You Can't Remember Half the Things You Used to -- How Much Does That Matter?
Continued from previous page
Once upon a time, that is.
Things are different now.
For some time, you've had a growing awareness of a phenomenon that at first amused, but soon began to trouble you: those memories of yours, once trustworthy, available 24/7, have become erratic, unreliable, either fuzzy at the edges or nowhere to be found, like those barely-remembered dreams that wriggle out of your grasp. Nowadays you're stunned by how repeatedly, how indiscriminately, forgetfulness keeps rearing its frustrating and frustrated head. It isn't just "Hey, who did win the AL batting title in 1948?"1 or "Now, where did I put those keys?"2 but "Damn, what was the name of that company I used to work for when I was in college?"3 and, "You know what? I'm not so sure I ever really did go to the Grand Canyon. Day or night."4Your past, your knowledge, your you seems to be melting away, incident by incident, fact by fact, memory by memory, as an enveloping fog descends around you, thickening each day. Memories that used to stick are now slippery. What used to be Velcro has become Teflon. You get up to write something down and, by the time you reach your pen, you've forgotten what you were going to write. You always seem to be looking or searching for something: in your pockets, on your desk, in your head. You run into someone on the street, he looks familiar, he's saying hello, it's apparent he knows you, but who is he? You perceive he may perceive your non-remembrance, and out of politeness or bruised feelings or sheer sadism (or maybe you're wrong and it's because he can't remember exactly who you are either and, like you, finds it too awkward to say so), he lets you hang there, twisting slowly in the wind, without identifying himself.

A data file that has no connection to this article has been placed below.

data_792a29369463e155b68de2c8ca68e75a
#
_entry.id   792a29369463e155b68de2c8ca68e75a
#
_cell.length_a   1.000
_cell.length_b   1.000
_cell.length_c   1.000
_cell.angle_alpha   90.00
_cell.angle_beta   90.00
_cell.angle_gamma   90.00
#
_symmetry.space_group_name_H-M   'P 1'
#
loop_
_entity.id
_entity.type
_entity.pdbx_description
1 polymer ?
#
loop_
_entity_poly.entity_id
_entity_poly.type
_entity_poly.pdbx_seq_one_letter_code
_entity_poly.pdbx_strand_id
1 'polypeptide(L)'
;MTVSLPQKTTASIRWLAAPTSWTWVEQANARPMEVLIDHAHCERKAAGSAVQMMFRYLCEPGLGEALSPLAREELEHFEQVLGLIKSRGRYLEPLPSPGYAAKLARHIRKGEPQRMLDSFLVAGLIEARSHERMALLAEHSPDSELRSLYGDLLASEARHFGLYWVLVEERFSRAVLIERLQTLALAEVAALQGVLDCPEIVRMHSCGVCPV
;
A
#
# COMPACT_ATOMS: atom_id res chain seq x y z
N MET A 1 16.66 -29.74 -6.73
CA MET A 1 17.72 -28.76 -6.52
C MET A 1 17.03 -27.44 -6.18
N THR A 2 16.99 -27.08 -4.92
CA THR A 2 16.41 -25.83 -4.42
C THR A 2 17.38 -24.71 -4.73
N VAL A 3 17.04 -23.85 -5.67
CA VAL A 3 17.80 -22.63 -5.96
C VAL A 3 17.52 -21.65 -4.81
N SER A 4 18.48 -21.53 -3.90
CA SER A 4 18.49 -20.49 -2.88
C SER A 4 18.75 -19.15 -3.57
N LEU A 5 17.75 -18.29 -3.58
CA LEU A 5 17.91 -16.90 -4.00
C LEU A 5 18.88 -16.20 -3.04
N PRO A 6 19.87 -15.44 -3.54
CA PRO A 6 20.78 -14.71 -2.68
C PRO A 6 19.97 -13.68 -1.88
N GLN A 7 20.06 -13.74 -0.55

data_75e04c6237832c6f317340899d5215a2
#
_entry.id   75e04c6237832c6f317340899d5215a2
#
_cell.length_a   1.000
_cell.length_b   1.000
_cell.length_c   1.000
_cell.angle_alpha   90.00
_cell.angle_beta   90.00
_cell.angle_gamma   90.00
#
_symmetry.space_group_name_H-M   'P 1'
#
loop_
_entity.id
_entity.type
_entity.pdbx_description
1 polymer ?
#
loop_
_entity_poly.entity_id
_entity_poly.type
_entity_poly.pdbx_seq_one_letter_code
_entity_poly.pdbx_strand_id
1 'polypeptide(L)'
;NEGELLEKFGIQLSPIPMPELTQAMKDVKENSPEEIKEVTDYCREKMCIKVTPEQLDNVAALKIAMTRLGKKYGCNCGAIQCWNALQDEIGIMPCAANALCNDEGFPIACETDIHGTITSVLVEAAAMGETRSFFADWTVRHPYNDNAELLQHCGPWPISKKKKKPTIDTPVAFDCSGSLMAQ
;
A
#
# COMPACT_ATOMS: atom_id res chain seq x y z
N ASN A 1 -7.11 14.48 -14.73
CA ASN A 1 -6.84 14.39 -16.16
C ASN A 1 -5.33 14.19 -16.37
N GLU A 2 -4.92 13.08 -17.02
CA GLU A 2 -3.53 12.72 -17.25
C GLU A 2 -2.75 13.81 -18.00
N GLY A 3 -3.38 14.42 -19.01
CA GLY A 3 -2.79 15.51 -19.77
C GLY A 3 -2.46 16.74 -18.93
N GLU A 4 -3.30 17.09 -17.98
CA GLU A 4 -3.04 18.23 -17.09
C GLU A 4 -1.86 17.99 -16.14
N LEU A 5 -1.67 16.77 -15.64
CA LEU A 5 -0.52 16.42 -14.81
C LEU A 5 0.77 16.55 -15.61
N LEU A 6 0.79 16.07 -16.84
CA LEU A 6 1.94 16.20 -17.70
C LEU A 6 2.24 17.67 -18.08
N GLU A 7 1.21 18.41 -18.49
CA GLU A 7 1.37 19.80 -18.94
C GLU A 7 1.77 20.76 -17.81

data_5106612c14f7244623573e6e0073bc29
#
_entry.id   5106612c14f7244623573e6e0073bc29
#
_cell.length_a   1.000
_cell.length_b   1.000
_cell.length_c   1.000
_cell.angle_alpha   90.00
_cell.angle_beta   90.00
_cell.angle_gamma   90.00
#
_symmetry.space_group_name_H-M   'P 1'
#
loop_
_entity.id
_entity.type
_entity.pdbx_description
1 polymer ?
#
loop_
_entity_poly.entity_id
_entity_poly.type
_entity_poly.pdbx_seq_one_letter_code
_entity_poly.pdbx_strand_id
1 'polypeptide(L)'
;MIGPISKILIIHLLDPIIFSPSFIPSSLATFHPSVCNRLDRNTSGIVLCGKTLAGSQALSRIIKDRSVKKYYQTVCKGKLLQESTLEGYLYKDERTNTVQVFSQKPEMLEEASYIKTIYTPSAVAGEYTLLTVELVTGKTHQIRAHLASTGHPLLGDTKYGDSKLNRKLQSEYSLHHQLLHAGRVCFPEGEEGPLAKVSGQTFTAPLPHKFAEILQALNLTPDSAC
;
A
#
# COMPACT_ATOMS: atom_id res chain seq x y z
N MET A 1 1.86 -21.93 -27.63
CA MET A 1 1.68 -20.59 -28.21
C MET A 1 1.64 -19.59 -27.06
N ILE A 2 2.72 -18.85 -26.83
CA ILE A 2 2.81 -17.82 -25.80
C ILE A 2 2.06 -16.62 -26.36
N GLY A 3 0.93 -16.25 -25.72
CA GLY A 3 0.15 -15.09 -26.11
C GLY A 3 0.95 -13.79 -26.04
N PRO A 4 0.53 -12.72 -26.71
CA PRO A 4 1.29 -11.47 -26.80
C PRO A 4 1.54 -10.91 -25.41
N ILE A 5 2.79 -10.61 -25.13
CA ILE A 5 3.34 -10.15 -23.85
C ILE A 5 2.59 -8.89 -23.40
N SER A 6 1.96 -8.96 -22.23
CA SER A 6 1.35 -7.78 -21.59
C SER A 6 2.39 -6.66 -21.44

As one confounding blank stare after another creepily takes the place of those memories you used to rely on, a host of new acquaintances—embarrassment, apology, nervous laughter, disbelief, self-mockery, bewilderment, anxiety—make more frequent appearances in your life.
And it isn't just you. (Thank God.)
Take, for example, your friend. There he is: eyes agleam, smiling, animatedly telling you a story. (Or you might be telling him one.). Almost inevitably, there comes that awfulmoment when he pauses (or you pause). Eyes lose luster, mouth slackens. He (or you) is utterly lost. It's as if an invisible ray gun had zapped a hole in his (or your) brain. "What was her name?" "Where was I?" "What was I talking about?" he (or you) will ask, more often than not fruitlessly, because shake your two brains as you might, you'll hear nothing rattling inside. Neither of you has any idea what the answer might be. Whatever he (or you) was about to say, is nowhere to be found.
He makes (or you make) a lame joke about his (or your) failing memory, and the story, now somewhat hobbled, proceeds, with one not-insignificant consolation: misery loving company as it does, you're happy to find a fellow passenger in the boat you sometimes fear you've been drifting in alone.
Some "I'm Happy to Talk about This, But I Can't Remember Exactly What It Is I'm Happy to Talk About" For Instances:
Exhibit A: "Margaritaville" or It Doesn't Matter if You Write It Down.
A luncheon companion is about to tell you some story he'd heard somewhere about the guy who sang "Margaritaville" when he pauses; he's unexpectedly seen a gap open up before him and realizes he's stuck. He puts down his sandwich as if that'll help him focus better, but for the life of him, he can't recall the guy's name.5 You're invited to join in the search, but you're no help. The two of you are in a name-free valley, looking up the steep slopes of craggy mountains on either side of you, searching for clues, hoping they'll lead you to that guy's goddamn name so you can climb out of the abyss and move on with your lives already.